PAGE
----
Laboratory findings were able to determine and link the outbreaks of salmonella poisoning in humans to contact with small turtles and their environments.
More recently, there were another 4 outbreaks reported between January of 2015 and April of 2016, with 38 people hospitalized and no deaths reported. The vast majority of those hospitalized (41%) were children under the age of 5.
So, what are the chances that you contract salmonella?
The unfortunate reality is, is that if you have a pet turtle, or are exposed to one, you are increasing your risk of contracting salmonella poisoning. This is especially true if you have young children or senior citizens living in your home.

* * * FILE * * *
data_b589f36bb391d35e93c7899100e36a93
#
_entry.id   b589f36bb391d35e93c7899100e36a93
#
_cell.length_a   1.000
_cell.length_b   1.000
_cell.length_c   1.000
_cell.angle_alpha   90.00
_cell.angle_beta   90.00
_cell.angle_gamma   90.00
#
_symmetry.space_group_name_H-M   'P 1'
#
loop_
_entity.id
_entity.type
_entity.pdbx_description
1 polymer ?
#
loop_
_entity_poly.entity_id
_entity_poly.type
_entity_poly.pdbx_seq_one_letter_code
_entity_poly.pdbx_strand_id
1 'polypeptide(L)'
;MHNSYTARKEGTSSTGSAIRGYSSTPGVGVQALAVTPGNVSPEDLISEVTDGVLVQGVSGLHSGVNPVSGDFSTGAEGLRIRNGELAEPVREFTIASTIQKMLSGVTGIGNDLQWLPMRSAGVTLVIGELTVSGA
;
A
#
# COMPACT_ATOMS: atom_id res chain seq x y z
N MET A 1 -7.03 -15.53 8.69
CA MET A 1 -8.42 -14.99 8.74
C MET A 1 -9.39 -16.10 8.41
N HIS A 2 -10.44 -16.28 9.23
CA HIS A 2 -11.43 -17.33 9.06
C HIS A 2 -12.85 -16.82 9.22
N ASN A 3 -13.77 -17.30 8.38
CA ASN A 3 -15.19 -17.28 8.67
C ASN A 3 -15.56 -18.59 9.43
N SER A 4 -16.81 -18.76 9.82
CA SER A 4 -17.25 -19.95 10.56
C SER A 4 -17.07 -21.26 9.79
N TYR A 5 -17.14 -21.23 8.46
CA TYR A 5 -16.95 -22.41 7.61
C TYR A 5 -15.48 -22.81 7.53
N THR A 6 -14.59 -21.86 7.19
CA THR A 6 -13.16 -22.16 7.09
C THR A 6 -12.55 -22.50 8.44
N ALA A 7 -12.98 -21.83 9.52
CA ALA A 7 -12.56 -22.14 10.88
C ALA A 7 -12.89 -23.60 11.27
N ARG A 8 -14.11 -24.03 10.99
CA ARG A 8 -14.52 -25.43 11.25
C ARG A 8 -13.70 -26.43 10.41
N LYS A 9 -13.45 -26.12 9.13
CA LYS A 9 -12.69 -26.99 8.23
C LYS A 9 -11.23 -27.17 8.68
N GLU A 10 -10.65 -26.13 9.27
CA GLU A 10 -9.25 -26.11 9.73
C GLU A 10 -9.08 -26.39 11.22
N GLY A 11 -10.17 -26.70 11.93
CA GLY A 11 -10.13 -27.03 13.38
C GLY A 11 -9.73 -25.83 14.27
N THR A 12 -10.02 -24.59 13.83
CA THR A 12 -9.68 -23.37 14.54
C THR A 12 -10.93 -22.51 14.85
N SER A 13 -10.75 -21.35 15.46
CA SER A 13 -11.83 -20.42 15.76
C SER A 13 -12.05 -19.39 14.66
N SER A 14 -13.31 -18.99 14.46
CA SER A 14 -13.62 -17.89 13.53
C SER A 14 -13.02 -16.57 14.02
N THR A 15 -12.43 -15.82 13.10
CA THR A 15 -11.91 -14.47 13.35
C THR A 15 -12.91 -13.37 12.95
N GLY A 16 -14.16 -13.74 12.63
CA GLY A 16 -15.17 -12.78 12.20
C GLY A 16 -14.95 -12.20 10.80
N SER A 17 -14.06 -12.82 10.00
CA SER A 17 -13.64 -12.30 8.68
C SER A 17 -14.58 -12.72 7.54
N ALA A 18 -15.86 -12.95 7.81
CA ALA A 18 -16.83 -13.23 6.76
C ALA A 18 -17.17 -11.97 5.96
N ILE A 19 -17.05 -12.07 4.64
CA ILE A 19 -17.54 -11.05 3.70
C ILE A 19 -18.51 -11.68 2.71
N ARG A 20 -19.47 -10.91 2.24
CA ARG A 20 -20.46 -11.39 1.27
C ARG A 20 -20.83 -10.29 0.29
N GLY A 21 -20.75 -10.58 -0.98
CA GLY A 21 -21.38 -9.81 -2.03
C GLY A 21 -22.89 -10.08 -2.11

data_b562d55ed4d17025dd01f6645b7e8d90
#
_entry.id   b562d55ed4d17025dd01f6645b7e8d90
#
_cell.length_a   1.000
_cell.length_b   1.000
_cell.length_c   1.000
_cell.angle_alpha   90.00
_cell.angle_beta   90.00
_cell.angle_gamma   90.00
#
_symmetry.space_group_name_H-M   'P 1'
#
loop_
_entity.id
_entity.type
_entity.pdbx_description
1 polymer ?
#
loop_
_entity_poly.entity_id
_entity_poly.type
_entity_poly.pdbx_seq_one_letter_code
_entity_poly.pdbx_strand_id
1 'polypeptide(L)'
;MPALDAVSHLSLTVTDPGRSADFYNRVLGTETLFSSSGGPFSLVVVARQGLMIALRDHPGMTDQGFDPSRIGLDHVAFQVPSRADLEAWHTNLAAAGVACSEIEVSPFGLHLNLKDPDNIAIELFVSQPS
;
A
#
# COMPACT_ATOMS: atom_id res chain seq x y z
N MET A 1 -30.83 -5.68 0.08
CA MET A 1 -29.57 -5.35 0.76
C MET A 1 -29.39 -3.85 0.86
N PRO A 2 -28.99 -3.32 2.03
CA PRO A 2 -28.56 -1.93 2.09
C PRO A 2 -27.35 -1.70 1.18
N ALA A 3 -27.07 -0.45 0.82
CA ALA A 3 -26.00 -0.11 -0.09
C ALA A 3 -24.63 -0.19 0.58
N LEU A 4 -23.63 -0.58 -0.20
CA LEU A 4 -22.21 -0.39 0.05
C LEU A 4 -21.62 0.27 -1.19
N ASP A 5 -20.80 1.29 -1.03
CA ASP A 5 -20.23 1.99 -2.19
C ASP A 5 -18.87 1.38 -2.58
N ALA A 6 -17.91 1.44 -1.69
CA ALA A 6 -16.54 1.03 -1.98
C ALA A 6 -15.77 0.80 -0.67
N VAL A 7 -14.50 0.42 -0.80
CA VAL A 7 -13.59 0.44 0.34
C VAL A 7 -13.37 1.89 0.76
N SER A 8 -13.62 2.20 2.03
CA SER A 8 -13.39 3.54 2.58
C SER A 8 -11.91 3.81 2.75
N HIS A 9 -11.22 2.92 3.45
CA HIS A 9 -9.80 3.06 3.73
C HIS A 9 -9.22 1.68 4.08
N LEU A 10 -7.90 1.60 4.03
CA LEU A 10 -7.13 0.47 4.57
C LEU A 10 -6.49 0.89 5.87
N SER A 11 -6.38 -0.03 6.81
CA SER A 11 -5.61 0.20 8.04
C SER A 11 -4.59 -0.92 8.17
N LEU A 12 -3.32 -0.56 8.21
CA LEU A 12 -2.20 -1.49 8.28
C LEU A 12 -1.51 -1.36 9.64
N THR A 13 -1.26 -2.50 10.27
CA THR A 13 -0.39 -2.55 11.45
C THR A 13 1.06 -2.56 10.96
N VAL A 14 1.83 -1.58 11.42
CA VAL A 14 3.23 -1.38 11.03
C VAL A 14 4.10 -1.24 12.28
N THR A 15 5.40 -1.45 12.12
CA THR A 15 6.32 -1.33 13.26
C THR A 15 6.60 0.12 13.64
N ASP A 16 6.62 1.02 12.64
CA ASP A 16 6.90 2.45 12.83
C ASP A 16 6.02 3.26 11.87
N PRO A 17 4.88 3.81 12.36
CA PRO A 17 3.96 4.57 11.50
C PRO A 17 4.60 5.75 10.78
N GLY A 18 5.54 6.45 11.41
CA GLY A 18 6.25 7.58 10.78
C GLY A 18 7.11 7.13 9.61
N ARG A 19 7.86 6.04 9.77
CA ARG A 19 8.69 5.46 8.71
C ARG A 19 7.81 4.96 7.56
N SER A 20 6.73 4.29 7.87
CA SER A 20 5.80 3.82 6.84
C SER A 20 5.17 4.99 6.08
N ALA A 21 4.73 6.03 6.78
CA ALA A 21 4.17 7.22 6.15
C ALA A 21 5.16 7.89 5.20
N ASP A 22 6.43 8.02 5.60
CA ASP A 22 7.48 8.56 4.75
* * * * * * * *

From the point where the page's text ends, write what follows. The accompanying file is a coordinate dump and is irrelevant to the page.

It is imperative that you practice good hygiene and do everything you can in order to diminish these risks.
How Do I Make Sure My Turtle Doesn’t Have Salmonella?
I have some bad news for you.
There really is no way to tell if your turtle has salmonella.
Not unless you want to don a white lab coat and start doing some testing that is.
Even if your turtle looks spotless, healthy and totally clean, chances are, it is carrying it.
Salmonella bacteria is incredibly prevalent not just in the wild, but in lots and lots of other animal species. It is typically stored in the gastrointestinal tracts of animals, but can also reside on their skin surface as well.
What Animals Have Salmonella?
The reason why reptiles and turtles specifically are listed by the CDC as salmonella hazards and dogs aren’t, is because reptiles, in general, carry various salmonella strains with a very high degree of frequency.